Two estranged lovers meet nearly ten years after a traumatic split. It rapidly transpires that neither of them has been entirely honest about letting the other go.

Mr Banana Hammock, Robin of Hood and the Capitalist Xylophone Fondler

by Gavin Milnthorpe, directed by Jane Zarins.

A prospective young employee is introduced to the absurd new world of Fake News. A sharp satire on contemporary office politics.

The Bus Stop

Written and directed by Daniel Allum.

A handsome young American tourist and an amorous local girl catch more than they expect while waiting for the night bus home.

The Girl Who Wasn’t

by Richard Blaine, directed by Jane Zarins.

Two young Londoners go on a drug-fuelled midsummer date. At Christmas, they meet again — for love, friendship, or revenge?

The Kiss

by Millie Martin, directed by James Christopher.

A brief encounter between an MP and a model in a 1960s hotel room turns into a surreal black comedy when his wife makes an unexpected appearance.

The Worst Poker Player in Tipton

by Ethan Dean-Richards, directed by James Christopher.

A desperate card sharp plays the worst hand of his life — or is it his best? — in a pitch black gothic comedy about revenge.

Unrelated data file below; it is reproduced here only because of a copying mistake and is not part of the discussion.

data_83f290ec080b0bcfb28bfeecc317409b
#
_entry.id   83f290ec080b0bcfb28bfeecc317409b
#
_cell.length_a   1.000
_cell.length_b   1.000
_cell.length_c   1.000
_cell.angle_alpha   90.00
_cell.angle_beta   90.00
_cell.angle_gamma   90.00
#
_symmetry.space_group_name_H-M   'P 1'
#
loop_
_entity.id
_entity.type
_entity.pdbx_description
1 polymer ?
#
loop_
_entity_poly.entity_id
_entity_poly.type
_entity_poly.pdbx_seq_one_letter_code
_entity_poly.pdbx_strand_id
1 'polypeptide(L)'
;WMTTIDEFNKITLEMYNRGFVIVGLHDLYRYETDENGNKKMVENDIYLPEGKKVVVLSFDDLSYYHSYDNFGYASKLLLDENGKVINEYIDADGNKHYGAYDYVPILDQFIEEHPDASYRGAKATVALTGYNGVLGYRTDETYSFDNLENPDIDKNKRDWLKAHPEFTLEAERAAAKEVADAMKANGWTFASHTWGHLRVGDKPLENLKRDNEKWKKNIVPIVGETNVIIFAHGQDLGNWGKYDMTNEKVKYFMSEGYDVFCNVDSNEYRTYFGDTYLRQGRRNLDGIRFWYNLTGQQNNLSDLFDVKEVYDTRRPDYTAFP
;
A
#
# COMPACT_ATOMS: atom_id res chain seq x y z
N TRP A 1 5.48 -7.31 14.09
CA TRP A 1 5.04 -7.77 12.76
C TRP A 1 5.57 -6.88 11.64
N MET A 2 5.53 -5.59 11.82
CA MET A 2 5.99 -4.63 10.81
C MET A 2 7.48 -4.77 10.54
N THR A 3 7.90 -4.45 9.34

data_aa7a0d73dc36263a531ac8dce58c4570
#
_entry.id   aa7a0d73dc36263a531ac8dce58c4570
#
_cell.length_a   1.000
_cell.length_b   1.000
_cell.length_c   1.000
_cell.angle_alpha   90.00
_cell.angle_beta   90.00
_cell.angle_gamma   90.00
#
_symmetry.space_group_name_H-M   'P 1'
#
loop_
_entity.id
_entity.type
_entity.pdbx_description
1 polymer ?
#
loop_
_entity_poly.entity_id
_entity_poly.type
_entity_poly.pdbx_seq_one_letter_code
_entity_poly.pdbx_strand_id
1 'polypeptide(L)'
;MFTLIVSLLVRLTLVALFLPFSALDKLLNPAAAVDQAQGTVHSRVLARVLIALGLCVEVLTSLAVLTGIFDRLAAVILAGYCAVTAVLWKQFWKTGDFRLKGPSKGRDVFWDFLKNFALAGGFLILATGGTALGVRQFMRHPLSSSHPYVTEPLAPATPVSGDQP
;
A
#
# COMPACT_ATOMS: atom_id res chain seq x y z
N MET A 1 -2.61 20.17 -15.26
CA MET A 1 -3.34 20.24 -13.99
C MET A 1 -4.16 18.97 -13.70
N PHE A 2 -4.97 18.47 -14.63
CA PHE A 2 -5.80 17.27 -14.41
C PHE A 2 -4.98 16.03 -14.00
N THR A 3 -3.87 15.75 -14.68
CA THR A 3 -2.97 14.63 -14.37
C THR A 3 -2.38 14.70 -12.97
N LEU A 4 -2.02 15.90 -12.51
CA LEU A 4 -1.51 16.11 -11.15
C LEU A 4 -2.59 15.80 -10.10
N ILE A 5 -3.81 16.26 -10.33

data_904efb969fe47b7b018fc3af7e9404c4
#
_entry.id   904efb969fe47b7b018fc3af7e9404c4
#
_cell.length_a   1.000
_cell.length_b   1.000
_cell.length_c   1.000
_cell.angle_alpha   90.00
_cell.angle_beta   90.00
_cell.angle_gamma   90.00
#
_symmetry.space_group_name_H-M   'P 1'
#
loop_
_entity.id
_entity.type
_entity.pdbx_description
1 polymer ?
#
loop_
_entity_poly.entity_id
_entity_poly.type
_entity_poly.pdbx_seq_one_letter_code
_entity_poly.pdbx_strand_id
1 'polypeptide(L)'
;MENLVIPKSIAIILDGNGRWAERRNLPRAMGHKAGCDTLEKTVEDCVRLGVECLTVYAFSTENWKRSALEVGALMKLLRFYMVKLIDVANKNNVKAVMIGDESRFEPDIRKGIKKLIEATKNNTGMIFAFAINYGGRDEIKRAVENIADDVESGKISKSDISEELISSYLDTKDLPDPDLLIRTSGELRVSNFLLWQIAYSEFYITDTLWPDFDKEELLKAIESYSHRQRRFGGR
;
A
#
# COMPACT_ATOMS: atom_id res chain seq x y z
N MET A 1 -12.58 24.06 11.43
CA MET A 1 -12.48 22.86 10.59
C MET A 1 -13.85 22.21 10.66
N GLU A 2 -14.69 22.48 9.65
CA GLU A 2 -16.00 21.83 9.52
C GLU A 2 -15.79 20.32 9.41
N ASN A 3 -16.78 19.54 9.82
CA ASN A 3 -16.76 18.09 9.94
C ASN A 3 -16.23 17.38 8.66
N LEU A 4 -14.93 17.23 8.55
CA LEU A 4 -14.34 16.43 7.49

White Girls

by Madeleine Accalia, directed by Peter Broad.

A breath-taking romp through the refugee crisis in Calais as witnessed by two brassy young girls, fresh out of university and bubbling with savvy cheek.

Radio Plays

Fifteen Minutes of Fame

by Christopher Steward, directed by Tim  Bentinck.

Contemporary spoof about the drastic lengths people are prepared to go in order to buy the proverbial 15 trending minutes of fame.

Heartbreaker

by Jan Etherington and Gavin Petrie, directed by Tim Bentinck.

Eric Bloodaxe, the godfather of thrash metal, has to swallow some of his own rock’n’roll medicine when his ex-wife introduces him to her new fiancé. With Helen Atkinson-Wood.

Her Mother’s Voice

with Astrid Ronning.

Astrid Ronning returns to celebrate the comic genius of her mother, Peg Lynch, one of the first ladies of American radio and television. Incorporates original archive clips and materials from Lynch’s ground-breaking shows. Actors joining Astrid include Tim Brooke-Taylor and Jill Freud.

Lost in Translation

by Wally Smith, directed by Richard Blaine.

A diplomatic banquet with alien lizards means entirely different things for the intergalactic participants. A sharp satire on the presumption and pomposity of earthlings.